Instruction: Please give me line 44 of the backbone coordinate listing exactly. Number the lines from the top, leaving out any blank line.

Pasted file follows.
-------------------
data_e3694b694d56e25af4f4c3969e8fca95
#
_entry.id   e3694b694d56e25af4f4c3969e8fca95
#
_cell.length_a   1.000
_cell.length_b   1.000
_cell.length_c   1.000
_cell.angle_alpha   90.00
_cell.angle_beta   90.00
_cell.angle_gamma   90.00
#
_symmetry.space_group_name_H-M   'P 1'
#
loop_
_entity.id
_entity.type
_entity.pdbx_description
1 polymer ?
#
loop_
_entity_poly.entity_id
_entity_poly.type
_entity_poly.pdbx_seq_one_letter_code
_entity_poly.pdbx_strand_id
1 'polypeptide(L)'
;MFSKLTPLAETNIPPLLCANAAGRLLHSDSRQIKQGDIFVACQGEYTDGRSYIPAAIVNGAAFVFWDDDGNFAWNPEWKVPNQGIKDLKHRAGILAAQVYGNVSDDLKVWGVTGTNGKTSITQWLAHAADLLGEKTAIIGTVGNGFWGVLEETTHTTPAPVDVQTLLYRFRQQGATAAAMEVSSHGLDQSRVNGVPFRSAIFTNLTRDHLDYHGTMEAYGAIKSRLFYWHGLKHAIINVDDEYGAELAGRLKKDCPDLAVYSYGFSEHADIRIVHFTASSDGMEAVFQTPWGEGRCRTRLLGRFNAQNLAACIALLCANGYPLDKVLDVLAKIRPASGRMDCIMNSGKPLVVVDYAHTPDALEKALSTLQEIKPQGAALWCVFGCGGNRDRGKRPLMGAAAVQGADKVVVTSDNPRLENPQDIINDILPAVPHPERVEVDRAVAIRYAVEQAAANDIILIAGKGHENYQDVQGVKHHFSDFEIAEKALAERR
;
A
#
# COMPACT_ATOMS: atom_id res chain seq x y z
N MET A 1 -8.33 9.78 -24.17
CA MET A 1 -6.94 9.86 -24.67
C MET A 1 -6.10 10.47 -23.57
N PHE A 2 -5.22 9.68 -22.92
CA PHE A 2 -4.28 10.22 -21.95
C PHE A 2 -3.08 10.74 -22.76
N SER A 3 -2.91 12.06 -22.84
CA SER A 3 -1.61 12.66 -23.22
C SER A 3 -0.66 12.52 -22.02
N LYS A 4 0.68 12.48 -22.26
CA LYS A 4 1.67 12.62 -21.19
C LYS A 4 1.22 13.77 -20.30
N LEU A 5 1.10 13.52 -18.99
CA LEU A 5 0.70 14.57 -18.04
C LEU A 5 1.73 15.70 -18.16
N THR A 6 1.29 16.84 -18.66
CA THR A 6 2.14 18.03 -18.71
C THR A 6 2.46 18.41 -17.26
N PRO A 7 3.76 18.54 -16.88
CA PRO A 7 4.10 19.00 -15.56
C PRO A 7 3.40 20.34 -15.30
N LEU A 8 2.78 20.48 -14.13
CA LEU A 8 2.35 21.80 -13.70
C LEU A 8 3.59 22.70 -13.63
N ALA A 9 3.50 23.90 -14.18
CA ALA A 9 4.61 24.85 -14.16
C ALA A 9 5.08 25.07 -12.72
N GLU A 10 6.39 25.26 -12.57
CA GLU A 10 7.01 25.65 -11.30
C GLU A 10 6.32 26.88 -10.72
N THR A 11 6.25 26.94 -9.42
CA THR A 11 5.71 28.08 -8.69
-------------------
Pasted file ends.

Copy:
CA LEU A 5 0.70 14.57 -18.04